Pssst, Subtle Suggestions Can Alter Your Behavior

Exposing yourself to the media is exposing yourself to the power of suggestion.

By Robert Evans Wilson, Jr.

In recent posts, I have written about the importance of critical thinking, and how it can be impeded by cognitive biases. Another obstacle to the clarity of critical thinking can be the Power of Suggestion.

The power of suggestion is very powerful indeed. If I say, “Don’t think of a red apple.” you are going to think of a red apple anyway, even if it is just the momentary flash of an image in your brain. And, when our subconscious mind is exposed to a constantly repeated message it is going to penetrate unless we are paying attention.

When I taught advertising classes, I introduced the concept of the Power of Suggestion to my students by sharing this description: “Imagine you’re holding a ripe, bright yellow lemon, now see yourself rolling it back and forth underneath your palm on a table to break up the pulp inside and loosen the juice. Next cut the lemon in half, and pick up one of the halves. Hold it upright, bring it close to your face, squeeze it, feel the juice spray, watch it pool up on the surface, and smell the sour lemony aroma. Now lean in and slurp the juice into your mouth… raise your hand if your mouth is watering.” I’ll bet your mouth is watering too – just from reading this!

When it comes to advertising, most of us are accustomed to seeing the power of suggestion in action: a sizzling steak with crisscross grill marks, a steaming pizza with bubbling cheese, or lobster, shrimp and crab drizzling with hot butter – all popping up on our screens around dinner time in order to trigger our appetites.

How else is the power of suggestion being used? Is it being used for good or bad?

The healing power of suggestion

Most of us are also familiar with the concept of placebos which are (usually sugar pills) given to someone in a drug trial, who then gets better even though he or she did not receive the real medicine. Placebos work because of the power of suggestion. Another concept, Nocebo, is when someone who is given a placebo experiences the adverse reactions or side effects that are attributed to the real medicine.

I recently watched a documentary (Mind Field, Season 2, Episode 6: The Power of Suggestion) that featured a feasibility study conducted by Samuel Paul Louis Veissière, Ph.D., Assistant Professor of Psychiatry at McGill University in Montreal, Quebec, Canada, and Jay Olson, Ph.D. Psychiatry, and professional magician, to determine if some childhood illnesses could be cured by the power of suggestion. The subjects of the study included a boy with chronic headaches; a girl with eczema who was compulsively picking at it and causing bleeding and scabbing; and a hyperactive boy with ADHD. They were put into a deactivated MRI scanner and told that the treatment would help with their problems. After the treatments all three children saw their symptoms go away.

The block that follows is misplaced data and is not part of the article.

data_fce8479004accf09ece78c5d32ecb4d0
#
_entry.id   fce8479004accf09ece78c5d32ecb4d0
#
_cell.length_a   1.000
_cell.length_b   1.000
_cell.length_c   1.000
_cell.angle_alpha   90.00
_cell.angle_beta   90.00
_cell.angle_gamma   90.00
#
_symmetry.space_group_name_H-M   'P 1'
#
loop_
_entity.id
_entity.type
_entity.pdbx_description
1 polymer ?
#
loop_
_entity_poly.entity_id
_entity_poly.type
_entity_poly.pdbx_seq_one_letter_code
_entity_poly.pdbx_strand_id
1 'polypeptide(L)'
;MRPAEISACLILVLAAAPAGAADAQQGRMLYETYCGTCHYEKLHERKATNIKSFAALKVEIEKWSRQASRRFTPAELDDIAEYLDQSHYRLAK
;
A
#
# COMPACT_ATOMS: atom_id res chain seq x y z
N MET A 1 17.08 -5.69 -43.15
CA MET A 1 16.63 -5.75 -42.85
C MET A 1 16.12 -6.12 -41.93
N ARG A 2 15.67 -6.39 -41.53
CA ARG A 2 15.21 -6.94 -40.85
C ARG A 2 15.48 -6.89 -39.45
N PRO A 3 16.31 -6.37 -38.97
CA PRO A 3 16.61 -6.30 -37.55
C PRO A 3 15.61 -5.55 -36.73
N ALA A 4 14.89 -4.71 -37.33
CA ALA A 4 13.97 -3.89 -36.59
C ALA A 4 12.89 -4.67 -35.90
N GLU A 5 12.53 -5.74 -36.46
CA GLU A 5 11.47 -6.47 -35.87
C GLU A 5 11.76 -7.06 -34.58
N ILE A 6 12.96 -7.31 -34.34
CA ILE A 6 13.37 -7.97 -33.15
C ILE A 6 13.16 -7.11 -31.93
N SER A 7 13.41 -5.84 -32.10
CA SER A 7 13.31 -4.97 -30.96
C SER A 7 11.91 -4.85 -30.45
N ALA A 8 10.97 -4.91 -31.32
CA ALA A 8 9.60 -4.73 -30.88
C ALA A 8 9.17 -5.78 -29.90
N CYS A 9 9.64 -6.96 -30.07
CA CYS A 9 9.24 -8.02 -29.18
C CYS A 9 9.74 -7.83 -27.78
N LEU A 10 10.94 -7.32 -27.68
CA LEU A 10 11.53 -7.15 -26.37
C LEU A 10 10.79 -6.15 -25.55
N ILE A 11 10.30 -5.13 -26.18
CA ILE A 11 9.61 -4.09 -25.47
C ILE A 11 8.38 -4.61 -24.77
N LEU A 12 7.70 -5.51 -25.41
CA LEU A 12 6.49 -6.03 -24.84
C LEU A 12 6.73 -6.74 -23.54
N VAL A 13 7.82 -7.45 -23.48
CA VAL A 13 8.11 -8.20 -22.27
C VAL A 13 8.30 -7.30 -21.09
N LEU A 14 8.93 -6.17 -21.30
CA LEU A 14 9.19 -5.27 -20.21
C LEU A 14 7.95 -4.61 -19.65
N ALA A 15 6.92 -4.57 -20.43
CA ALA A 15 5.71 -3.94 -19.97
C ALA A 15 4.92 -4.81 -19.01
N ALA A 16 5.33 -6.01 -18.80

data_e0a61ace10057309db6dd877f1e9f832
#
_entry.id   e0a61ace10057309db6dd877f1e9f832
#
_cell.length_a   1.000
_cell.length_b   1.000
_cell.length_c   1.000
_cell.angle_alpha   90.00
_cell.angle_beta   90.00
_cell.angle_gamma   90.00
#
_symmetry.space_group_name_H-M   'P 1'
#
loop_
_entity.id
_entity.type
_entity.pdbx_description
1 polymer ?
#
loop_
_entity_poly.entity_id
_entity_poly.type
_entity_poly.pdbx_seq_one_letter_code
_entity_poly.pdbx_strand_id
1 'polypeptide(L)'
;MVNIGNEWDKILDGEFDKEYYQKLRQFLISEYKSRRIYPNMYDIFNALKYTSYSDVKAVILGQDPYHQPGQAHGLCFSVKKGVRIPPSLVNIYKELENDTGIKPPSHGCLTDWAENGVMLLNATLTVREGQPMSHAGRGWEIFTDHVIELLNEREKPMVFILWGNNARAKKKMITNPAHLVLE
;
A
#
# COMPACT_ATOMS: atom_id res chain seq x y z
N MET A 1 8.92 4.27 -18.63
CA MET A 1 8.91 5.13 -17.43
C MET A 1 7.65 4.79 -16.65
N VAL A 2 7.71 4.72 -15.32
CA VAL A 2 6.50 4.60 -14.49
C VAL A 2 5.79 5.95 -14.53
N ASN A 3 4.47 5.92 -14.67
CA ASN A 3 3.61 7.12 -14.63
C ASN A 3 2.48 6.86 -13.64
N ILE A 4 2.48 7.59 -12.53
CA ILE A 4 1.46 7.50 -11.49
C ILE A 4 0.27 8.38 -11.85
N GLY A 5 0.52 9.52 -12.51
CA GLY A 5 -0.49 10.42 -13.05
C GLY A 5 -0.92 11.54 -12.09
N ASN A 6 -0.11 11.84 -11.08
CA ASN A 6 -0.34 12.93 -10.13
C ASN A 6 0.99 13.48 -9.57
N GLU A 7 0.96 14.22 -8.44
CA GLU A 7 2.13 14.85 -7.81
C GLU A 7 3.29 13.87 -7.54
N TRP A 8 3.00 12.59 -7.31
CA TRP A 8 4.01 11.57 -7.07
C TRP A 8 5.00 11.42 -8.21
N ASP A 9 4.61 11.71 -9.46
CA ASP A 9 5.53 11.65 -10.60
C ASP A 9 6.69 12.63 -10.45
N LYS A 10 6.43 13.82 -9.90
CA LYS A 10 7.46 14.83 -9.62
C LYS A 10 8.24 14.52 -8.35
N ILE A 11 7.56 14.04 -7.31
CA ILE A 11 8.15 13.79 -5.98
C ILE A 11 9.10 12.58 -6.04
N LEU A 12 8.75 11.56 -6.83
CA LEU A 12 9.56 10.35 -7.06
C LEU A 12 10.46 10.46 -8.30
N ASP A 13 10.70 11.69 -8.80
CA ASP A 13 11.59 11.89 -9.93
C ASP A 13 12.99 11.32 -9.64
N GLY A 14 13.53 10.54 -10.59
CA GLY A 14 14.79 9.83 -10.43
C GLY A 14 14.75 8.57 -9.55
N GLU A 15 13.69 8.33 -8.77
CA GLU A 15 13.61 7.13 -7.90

I was fascinated by the study and especially how Dr. Olson used his expertise in magic to increase the credibility of the procedures to make them more believable to the subjects. So I reached out to Dr. Olson requesting an interview, and he agreed.

Q:How did your background as a magician lead you to an interest in researching the power of suggestion?”

Dr. Olson: “Magic led me to psychology. Magicians don’t know why magic tricks work; they know how to make them work; they know how to fool people; but they often don’t know the mechanisms underlying the different tricks. What pulled me into psychology was studying some of these tricks… and then I started using magic and a kind of deception that magicians use as a method to enable other things in psychology like new kinds of paradigms, and one of those paradigms we showed in that documentary where we were making people feel like we were controlling their mind.” He continued, and said that led to his asking this question: “What if we could make people feel like they have more control over their symptoms?”